Pakistan is on the verge of being 'Blacklisted' - Seeker's Thoughts

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Pakistan is on the verge of being 'Blacklisted'



Pakistan is on the verge of being blacklisted by the Asia-Pacific Group (APG) -- one of the nine regional affiliates of the anti-money laundering watchdog.


The APG is currently meeting at Canberra in Australia conducting a five-year mutual evaluation of Pakistan's progress on upgrading its systems in areas of financial and insurance services and sectors.
In June 2019, Pakistan was found ‘failed to curb’ funneling of funds to terror groups by international watchdog Financial Action Task Force (FATF).
Pakistan already is under ‘Grey List’ of FATF, and if unable to curb the flow, would be blacklisted by the FATF. 

However, Pakistan received temporary relief as it was supported by Turkey, China, and Malaysia.
The FATF decision is an only temporary relief for Pakistan, but experts say it will earn Islamabad much needed time to garner support from more friendly nations to eventually wade off the looming threat of sanctions.

What is the Grey List?
FATF’s grey list is also called as Jurisdiction with Strategic Deficiencies. 
What does it mean to be in FATF’s Grey List?
The FATF grey list does not put sanctions however there would be a low ranking of Pakistan in the International Market which will impact investments and FDI etc.

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Is Pakistan alone in Grey List?
No, there are other countries which are in Grey list.


How many times Pakistan has been in Grey List?
This is not the first time Pakistan has been listed in the list. The country remained in greylist in 2008, from 2012 to 2015 and in 2018. 

However, Pakistan remains as the most significant name on the list for having the largest population, economy and the largest military among other listed members. 
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Pakistan has long been a difficult and disruptive neighbor to Afghanistan, hoping to limit India's influence there, and cultivating radical groups within Afghanistan as proxies.
As per various reports, it has augmented Afghanistan's instability by providing intelligence, weapons, and protection to the Afghan Taliban and Haqqani network.
The FATF in a report brought out in June 2018, chronicled the use of banking channels to fund the activities of the banned terror group Hizb-ul-Mujahideen.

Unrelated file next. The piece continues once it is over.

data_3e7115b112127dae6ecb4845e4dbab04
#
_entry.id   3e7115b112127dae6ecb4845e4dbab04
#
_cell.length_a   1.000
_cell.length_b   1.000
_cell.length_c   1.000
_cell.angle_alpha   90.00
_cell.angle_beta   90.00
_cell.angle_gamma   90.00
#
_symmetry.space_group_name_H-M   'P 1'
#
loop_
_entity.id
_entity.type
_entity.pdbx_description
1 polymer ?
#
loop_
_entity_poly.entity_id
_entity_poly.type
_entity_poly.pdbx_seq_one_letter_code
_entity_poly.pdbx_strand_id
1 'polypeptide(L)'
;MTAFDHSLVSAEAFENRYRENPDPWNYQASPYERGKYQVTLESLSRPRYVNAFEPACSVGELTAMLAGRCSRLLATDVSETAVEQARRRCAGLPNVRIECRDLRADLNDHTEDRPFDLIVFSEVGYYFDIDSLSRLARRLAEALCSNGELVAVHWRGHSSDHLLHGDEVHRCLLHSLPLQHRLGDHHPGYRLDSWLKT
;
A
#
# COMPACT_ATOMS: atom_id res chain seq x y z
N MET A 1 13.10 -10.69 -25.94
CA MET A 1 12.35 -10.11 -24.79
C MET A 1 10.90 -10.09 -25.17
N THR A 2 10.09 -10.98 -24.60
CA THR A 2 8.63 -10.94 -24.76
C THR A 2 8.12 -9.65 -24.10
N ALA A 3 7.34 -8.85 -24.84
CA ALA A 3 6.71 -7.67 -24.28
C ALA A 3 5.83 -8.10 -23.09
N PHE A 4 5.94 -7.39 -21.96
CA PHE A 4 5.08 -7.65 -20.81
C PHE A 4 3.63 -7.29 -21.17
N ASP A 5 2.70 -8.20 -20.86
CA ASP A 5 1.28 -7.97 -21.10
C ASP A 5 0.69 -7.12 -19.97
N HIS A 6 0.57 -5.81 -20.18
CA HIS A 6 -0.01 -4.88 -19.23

The group has carried out many attacks and killing around the world, the global body quoting official submissions made by investigators to it, said the Hizb-ul-Mujahideen raise in crores in the last eight years for "furthering terror activities" in India.
Hizb-ul-Mujahideen has been receiving funds originating from Pakistan through different channels in support of its terrorist activities in India.
This group has been designated as a terrorist organization by India, the US and the European Union.
On June 21st, 2019, Financial Action Task Force stated that Pakistan had failed to meet two deadlines to complete the action plan on terror financing and urged Pakistan to meet the October 2019 deadline.
The FATF expresses concerns that not only Pakistan fails to complete its action plan item with January deadlines, it also failed to complete its actions in May 2019.
However, this is not the first time since Pakistan has been listed in Grey List. Earlier in June 2018, Pakistan was listed in Grey list.
Pakistan included in Grey List in June 2018
There were charges against Pakistan for not doing enough for combating terrorism and this was recommended by – ICRG (International Cooperation Review Group) In 2018. 
It impacted on Pakistan as countries need funds to develop infrastructure.
What is the FATF or Financial Action Task Force?
The Financial Action Task Force, also known by its French name, Groupe d'action financière, is an intergovernmental organization founded in 1989 on the initiative of the G7 to develop policies to combat money laundering.